On our playground, that lay at the foot of the Hajar mountains, we did tightly choreographed calisthenic displays. We did them as the sun set, our arms arcing and windmilling in the November air. A PT teacher stood in front of us and beat a steady count on the school’s large drum.
Watching four hundred children raise arms and stick out legs in their white uniforms wasn’t visual pleasure for the audience. So they gave us things to hold or had us wear them. I imagine they discussed this at the beginning of the school year in the PT department, in hour long meetings where colours were finalised and budgets calculated.
One year we had wings made of card and crepe paper. Another year they gave us three feet lengths of shiny satin cloth and we raised them in pairs in the order we were taught. When I was fourteen we were given ribbons and we swung them through the air. That was the last year we did a choreographed Sports Day display — we aged out of such things and, besides, valuable study time was lost in practice under the hot Muscat sun that could have instead been spent brushing up on quadratic equations and Newton’s Laws.
That playground: a place of sporting myth and dark history. History that we made dark with stories of graves that had to be removed to make a place where we could run and triple- and long-jump and throw javelins and shot-puts. When the facilities staff marked the tracks and other arenas with their white chalk powder the macabre minded amongst us wondered aloud if they weren’t using the ground up bones of the dead to do their work. The dead were old sailors according to lore, men who’d fought Somali pirates and Portuguese naval forces in centuries past. Their service to Sultans and Indian Ocean empires done, their bones rested here till the physical fitness needs of white culotte clad girls and white trouser clad boys — who liked to indulge a bit too much in orange Tang and Nido milk and grown fat and soft — demanded they be disturbed and awakened from their eternal rest.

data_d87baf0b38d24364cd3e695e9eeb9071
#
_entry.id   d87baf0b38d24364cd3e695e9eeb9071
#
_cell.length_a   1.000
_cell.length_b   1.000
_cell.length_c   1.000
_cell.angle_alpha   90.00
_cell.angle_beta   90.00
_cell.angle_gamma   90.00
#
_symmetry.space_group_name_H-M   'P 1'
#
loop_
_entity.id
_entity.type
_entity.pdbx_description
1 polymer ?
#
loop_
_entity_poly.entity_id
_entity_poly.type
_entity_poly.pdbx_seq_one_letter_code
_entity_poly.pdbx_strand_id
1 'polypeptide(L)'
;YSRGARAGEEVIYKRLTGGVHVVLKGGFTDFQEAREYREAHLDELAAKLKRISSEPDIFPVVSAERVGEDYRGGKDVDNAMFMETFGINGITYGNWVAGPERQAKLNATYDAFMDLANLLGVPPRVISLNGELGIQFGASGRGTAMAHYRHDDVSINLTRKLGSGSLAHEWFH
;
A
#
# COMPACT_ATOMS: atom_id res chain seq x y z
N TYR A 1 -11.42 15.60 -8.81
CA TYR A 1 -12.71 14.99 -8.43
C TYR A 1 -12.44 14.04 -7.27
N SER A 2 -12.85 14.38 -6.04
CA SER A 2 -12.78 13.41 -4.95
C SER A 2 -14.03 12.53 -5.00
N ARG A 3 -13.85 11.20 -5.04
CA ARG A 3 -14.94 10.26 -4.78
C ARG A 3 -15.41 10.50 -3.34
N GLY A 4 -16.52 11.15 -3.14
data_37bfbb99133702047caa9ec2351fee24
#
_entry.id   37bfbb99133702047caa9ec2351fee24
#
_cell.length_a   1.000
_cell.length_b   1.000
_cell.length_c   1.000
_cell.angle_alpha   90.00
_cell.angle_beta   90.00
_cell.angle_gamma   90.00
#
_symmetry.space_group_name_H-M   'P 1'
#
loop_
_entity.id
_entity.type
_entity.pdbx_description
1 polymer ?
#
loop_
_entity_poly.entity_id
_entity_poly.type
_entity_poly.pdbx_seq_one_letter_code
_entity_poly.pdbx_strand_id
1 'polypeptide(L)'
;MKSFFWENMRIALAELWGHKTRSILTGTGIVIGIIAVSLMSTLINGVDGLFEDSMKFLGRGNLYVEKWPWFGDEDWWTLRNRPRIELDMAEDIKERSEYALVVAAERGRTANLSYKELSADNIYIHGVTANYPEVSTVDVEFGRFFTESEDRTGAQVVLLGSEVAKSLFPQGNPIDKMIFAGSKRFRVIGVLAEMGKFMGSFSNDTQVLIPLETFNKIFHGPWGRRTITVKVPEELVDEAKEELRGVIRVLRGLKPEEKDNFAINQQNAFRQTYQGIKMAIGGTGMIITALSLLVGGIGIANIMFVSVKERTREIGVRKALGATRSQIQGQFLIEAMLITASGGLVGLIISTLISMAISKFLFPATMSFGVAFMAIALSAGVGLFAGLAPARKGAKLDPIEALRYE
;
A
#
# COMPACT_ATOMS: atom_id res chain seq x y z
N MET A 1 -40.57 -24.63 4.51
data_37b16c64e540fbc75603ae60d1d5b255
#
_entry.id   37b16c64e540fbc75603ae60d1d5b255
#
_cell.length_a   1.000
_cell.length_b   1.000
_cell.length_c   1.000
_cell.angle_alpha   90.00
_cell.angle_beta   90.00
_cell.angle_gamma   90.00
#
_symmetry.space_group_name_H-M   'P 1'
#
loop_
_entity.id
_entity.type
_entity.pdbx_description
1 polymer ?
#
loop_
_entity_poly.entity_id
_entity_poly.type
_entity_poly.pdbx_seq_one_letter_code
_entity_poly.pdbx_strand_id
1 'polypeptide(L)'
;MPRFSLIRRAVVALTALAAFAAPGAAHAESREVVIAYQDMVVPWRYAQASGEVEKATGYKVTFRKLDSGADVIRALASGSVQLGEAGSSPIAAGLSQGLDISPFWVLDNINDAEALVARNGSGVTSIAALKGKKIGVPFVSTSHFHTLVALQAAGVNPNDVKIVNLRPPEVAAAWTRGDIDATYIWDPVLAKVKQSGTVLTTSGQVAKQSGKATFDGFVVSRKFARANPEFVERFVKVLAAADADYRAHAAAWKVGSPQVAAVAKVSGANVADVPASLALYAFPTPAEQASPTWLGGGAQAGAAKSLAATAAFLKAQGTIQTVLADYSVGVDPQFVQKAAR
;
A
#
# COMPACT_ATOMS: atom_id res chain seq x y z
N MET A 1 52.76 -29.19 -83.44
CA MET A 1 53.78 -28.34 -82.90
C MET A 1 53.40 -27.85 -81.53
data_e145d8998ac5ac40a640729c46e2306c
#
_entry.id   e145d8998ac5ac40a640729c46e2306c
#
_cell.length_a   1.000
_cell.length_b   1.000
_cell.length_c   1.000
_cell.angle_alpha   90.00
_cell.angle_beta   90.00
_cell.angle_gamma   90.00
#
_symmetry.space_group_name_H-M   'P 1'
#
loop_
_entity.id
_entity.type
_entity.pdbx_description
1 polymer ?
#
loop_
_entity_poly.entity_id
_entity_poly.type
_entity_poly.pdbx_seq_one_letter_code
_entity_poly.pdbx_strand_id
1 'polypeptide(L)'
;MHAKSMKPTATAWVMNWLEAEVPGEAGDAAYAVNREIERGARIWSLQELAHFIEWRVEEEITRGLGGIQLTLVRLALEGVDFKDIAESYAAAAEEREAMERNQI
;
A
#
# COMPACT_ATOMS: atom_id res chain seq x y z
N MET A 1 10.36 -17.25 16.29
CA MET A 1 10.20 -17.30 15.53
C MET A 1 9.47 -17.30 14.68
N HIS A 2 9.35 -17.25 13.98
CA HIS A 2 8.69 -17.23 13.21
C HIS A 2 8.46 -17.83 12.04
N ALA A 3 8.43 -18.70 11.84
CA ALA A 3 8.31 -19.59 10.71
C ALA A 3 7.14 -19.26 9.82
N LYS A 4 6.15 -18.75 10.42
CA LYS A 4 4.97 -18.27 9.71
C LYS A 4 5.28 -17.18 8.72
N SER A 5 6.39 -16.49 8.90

And some class joker in the ‘80s, who’d seen too many Hollywood horror movies, decided that the bones had been kept in a vault within the school grounds and were ground up, batch by batch, to make the white powder to mark our places for PT classes and Sports Days.
That playground in the sudden, cold, early morning winter rains. Kheechad!, the teachers would yell at the students. The facilities staff who had to clean up after us as we tracked dark mud through the beige halls of the school would grumble and complain loudly. Threats would be made to send us to the Vice Principal’s office if we didn’t wipe our feet before coming in. Threats that were never carried out so the hallways continued muddy and brown through the whole winter.
Once, waiting for my father to pick me up at the end of the school day, I stood next to a track near the playground and split a small mound of mud with the toe of my black Bata Ballerina shoe. It broke apart, crumbled, dark brown and light brown and not a single living thing in it. No millipedes or centipedes or termites like there was in the mud back home in Kerala.
Desert sand to desert mud in the January rains.